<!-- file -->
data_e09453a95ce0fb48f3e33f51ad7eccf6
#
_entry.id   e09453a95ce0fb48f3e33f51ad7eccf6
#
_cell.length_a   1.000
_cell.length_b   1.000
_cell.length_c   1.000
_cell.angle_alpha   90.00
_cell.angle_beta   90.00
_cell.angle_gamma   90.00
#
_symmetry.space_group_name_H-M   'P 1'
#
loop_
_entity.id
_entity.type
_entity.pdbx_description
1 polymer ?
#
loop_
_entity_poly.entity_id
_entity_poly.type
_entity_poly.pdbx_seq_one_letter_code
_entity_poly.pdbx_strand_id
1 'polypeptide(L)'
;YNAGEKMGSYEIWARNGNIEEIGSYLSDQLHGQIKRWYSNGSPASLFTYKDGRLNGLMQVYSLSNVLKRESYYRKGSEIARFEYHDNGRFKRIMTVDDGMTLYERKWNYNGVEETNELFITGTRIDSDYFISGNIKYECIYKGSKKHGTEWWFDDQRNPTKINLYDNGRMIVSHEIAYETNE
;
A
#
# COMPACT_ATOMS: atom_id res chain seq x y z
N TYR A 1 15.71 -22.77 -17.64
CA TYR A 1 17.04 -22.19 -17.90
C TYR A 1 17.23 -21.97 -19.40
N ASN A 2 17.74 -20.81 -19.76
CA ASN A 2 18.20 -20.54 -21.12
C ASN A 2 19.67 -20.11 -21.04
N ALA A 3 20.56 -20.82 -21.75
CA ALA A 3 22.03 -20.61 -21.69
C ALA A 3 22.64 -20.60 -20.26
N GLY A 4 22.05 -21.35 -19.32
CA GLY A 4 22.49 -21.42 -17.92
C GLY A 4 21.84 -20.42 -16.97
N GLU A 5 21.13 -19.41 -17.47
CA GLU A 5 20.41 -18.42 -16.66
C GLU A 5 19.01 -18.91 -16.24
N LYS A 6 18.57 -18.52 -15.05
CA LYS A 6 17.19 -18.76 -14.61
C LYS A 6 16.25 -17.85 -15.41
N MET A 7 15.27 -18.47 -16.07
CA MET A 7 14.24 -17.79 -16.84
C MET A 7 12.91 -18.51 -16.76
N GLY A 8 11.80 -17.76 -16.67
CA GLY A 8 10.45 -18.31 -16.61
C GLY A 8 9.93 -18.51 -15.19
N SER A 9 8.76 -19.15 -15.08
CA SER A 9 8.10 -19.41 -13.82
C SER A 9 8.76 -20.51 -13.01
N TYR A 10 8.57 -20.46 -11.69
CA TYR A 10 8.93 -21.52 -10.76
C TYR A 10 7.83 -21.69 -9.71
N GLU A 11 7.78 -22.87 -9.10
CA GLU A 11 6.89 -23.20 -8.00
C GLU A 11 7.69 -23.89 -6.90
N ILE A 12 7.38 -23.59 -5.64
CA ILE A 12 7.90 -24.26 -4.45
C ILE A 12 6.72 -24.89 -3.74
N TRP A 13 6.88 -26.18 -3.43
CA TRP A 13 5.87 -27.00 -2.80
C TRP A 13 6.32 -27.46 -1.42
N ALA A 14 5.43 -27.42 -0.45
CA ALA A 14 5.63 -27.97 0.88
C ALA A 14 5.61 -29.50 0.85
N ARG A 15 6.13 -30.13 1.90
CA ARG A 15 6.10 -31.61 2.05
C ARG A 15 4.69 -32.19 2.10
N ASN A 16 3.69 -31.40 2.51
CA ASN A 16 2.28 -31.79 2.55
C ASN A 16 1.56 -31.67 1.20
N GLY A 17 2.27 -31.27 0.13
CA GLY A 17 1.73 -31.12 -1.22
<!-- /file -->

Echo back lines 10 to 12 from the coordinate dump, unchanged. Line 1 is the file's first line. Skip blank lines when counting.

_cell.angle_gamma   90.00
#
_symmetry.space_group_name_H-M   'P 1'